Betsy: I wasn’t sure I knew what it was, I just knew I loved it!

Dara: Same. Was just happy that my parents let me watch. But looking back, the ’90s honored The Teen. And for that, it’s the golden age of pop culture. 

IFC: Which ’90s shows did you mine for the series, and why?

Betsy: Melrose and 90210 for the most part. If you watch an episode of either of those shows you’ll see they’re a comedic gold mine. In one single episode, they cover serious crimes, drug problems, sex and working in a law firm and/or gallery, all while being young, hot and skinny.

Dara: And almost any series we were watching in the ’90s, Full House, Saved By the Bell, My So Called Life has very similar themes, archetypes and really stupid-intense drama. We took from a lot of places. 


IFC: How would you describe each of the show’s characters in terms of their ’90s TV stereotype?

Dara: Autumn (Sunita Mani) is the femme fatale. Robin (Dara Katz) is the book worm (because she wears glasses). Candace (Betsy Kenney) is Corey’s twin and gives great advice and has really great hair. Corey (Casey Jost) is the boy next door/popular guy. Candace and Corey’s parents decided to live in a car so the gang can live in their house. 
Lee (Jonathan Braylock) is the jock.

IFC: Why do you think the world is ready for this series?

Dara: Because everyone’s feeling major ’90s nostalgia right now, and this is that, on steroids while also being a totally new, silly thing.

Delight in the whole season of The Place We Live right now on IFC’s Comedy Crib. It’ll take you back in all the right ways.


New Nasty

Whips, Chains and Hand Sanitizer

Turn On The Full Season Of Neurotica At IFC's Comedy Crib

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Jenny Jaffe has a lot going on: She’s writing for Disney’s upcoming Big Hero 6: The Series, developing comedy projects with pals at Devastator Press, and she’s straddling the line between S&M and OCD as the creator and star of the sexyish new series Neurotica, which has just made its debut on IFC’s Comedy Crib. Jenny gave us some extremely intimate insight into what makes Neurotica (safely) sizzle…


IFC: How would you describe Neurotica to a fancy network executive you met in an elevator?

Jenny: Neurotica is about a plucky Dominatrix with OCD trying to save her small-town dungeon.

IFC: How would you describe Neurotica to a drunk friend of a friend you met in a bar?

Jenny: Neurotica is about a plucky Dominatrix with OCD trying to save her small-town dungeon. You’re great. We should get coffee sometime. I’m not just saying that. I know other people just say that sometimes but I really feel like we’re going to be friends, you know? Here, what’s your number, I’ll call you so you can have my number!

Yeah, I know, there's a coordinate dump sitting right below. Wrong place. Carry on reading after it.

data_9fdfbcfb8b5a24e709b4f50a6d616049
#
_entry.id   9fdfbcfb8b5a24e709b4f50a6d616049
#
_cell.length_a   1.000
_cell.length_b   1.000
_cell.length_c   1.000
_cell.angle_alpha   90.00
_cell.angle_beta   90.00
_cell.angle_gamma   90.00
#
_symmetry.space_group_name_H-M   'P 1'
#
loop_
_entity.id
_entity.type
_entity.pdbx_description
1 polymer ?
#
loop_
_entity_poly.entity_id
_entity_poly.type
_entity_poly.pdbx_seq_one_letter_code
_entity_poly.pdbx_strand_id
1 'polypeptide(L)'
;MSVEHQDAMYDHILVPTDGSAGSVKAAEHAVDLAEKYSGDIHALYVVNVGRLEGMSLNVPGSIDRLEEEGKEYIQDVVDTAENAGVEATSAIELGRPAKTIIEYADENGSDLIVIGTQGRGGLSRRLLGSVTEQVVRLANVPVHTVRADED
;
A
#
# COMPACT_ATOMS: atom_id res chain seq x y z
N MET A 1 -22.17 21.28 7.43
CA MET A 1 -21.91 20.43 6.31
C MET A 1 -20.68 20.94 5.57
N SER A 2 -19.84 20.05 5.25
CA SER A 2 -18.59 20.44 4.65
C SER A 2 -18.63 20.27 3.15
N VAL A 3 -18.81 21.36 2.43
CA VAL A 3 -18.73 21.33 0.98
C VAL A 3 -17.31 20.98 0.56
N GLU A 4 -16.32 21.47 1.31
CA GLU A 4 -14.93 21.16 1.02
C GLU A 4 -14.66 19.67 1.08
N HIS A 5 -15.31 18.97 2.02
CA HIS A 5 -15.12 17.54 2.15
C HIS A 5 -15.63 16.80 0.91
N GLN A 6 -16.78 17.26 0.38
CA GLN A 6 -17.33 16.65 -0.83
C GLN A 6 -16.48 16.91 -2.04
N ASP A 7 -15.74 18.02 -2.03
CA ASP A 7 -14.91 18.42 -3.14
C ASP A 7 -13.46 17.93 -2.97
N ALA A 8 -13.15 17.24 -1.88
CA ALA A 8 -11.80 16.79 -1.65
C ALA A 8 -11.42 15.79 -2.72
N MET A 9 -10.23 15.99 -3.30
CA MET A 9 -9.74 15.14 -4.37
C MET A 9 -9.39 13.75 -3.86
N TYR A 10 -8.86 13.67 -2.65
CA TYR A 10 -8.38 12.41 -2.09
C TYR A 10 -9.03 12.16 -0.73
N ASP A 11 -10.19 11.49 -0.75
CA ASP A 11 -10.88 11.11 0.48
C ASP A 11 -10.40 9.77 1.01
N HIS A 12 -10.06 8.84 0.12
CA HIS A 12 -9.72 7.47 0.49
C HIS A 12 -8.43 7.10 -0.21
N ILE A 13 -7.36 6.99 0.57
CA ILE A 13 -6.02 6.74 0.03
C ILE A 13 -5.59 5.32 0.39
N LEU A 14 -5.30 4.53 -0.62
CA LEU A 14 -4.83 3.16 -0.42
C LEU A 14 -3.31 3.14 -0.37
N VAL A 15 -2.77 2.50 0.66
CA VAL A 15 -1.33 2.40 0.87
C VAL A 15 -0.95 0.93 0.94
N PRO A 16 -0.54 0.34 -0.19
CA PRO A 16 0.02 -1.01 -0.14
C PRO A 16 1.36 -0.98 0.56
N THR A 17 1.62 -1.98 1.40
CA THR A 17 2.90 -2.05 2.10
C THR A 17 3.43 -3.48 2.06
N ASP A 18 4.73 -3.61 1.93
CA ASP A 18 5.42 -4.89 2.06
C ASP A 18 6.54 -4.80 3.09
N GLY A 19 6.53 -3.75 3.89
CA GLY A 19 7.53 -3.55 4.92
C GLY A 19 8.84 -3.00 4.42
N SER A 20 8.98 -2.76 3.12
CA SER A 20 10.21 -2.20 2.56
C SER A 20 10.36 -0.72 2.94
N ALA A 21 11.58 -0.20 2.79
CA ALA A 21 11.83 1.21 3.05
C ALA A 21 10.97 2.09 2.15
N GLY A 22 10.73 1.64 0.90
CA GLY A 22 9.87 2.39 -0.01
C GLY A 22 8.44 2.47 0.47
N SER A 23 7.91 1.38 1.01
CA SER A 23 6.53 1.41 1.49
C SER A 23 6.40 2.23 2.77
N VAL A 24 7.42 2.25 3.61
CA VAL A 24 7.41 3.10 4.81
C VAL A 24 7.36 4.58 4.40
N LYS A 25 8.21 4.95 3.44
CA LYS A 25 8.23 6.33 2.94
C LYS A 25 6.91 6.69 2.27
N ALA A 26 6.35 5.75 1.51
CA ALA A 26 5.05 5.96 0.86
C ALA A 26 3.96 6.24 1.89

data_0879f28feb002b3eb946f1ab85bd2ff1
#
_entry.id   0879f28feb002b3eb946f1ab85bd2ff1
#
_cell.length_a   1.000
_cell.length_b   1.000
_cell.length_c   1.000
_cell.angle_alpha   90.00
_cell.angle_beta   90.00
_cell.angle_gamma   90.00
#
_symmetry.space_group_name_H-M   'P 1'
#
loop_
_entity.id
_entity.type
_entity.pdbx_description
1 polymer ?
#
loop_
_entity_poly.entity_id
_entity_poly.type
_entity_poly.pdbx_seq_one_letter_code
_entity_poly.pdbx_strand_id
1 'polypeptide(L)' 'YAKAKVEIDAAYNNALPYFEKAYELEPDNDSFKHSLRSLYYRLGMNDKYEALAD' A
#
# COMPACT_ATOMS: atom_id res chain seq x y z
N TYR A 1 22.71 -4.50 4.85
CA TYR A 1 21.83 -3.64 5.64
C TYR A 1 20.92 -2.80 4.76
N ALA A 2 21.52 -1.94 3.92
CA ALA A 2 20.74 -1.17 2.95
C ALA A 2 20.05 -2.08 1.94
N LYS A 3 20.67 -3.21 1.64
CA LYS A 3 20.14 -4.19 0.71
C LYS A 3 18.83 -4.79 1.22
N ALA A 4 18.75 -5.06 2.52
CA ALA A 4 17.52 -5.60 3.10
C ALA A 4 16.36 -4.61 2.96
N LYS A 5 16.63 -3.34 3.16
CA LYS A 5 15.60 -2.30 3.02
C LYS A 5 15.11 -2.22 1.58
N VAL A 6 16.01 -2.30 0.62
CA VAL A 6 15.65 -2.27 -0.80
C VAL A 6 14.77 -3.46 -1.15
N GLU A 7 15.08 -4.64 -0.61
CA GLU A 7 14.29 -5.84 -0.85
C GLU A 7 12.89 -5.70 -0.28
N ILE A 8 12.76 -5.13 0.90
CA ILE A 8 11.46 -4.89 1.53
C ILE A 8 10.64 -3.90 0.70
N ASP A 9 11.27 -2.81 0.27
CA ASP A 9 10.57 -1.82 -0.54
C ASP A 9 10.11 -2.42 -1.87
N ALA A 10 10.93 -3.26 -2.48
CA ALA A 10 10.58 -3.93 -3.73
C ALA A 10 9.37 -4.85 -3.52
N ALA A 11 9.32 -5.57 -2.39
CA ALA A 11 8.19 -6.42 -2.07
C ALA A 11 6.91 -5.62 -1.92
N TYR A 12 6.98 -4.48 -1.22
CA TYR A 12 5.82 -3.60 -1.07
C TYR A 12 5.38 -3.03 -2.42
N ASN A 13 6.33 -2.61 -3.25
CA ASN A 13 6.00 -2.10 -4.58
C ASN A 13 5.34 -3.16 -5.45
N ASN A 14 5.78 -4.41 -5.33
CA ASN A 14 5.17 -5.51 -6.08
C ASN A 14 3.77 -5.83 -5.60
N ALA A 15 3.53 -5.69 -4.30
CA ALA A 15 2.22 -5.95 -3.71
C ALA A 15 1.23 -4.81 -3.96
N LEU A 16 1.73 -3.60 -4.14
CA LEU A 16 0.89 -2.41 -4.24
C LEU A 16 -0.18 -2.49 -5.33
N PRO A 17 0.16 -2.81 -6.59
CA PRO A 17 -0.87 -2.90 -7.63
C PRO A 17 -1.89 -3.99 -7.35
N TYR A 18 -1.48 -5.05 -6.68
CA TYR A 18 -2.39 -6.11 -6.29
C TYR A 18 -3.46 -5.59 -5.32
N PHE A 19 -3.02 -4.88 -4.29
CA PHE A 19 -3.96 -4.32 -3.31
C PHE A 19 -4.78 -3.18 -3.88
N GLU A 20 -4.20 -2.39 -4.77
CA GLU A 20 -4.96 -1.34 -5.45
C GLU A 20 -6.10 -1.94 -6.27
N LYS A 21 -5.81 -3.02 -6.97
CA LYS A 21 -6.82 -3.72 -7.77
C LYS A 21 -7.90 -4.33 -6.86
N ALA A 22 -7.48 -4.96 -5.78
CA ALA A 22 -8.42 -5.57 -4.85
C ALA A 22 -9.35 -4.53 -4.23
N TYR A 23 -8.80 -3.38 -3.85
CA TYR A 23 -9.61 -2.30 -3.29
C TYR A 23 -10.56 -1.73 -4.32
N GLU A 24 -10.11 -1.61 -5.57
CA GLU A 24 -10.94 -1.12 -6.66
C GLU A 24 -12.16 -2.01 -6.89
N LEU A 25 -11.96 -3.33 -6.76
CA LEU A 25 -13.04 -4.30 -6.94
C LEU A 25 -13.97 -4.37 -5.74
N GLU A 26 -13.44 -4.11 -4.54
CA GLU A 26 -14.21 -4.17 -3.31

IFC: What’s your comedy origin story?

Jenny: Since I was a kid I’ve dealt with severe OCD and anxiety. Comedy has always been one of the ways I’ve dealt with that. I honestly just want to help make people feel happy for a few minutes at a time.

IFC: What was the genesis of Neurotica?

Jenny: I’m pretty sure it was a title-first situation. I was coming up with ideas to pitch to a production company a million years ago (this isn’t hyperbole; I am VERY old) and just wrote down “Neurotica”; then it just sort of appeared fully formed. “Neurotica? Oh it’s an over-the-top romantic comedy about a Dominatrix with OCD, of course.” And that just happened to hit the buttons of everything I’m fascinated by.


IFC: How would you describe Ivy?

Jenny: Ivy is everything I love in a comedy character – she’s tenacious, she’s confident, she’s sweet, she’s a big wonderful weirdo.

IFC: How would Ivy’s clientele describe her?

Jenny:  Open-minded, caring, excellent aim.

IFC: Why don’t more small towns have local dungeons?

Jenny: How do you know they don’t?

IFC: What are the pros and cons of joining a chain mega dungeon?

Jenny: You can use any of their locations but you’ll always forget you have a membership and in a year you’ll be like “jeez why won’t they let me just cancel?”

IFC: Mouths are gross! Why is that?

Jenny: If you had never seen a mouth before and I was like “it’s a wet flesh cave with sharp parts that lives in your face”, it would sound like Cronenberg-ian body horror. All body parts are horrifying. I’m kind of rooting for the singularity, I’d feel way better if I was just a consciousness in a cloud.

See the whole season of Neurotica right now on IFC’s Comedy Crib.


The ’90s Are Back

The '90s live again during IFC's weekend marathon.

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Photo Credit: Everett Digital, Columbia Pictures

We know what you’re thinking: “Why on Earth would anyone want to reanimate the decade that gave us Haddaway, Los Del Rio, and Smash Mouth, not to mention Crystal Pepsi?”


Thoughts like those are normal. After all, we tend to remember lasting psychological trauma more vividly than fleeting joy. But if you dig deep, you’ll rediscover that the ’90s gave us so much to fondly revisit. Consider the four pillars of true ’90s culture.

Boy Bands

We all pretended to hate them, but watch us come alive at a karaoke bar when “I Want It That Way” comes on. Arguably more influential than Brit Pop and Grunge put together, because hello – Justin Timberlake. He’s a legitimate cultural gem.

Man-Child Movies

Adam Sandler is just behind The Simpsons in terms of his influence on humor. Somehow his man-child schtick didn’t get old until the aughts, and his success in that arena ushered in a wave of other man-child movies from fellow ’90s comedians. RIP Chris Farley (and WTF Rob Schneider).



Teen Angst

In horror, dramas, comedies, and everything in between: Troubled teens! Getting into trouble! Who couldn’t relate to their First World problems, plaid flannels, and lose grasp of the internet?

Mainstream Nihilism

From the Coen Bros to Fincher to Tarantino, filmmakers on the verge of explosive popularity seemed interested in one thing: mind f*cking their audiences by putting characters in situations (and plot lines) beyond anyone’s control.

Feeling better about that walk down memory lane? Good. Enjoy the revival.


And revisit some important ’90s classics all this weekend during IFC’s ’90s Marathon. Check out the full schedule here.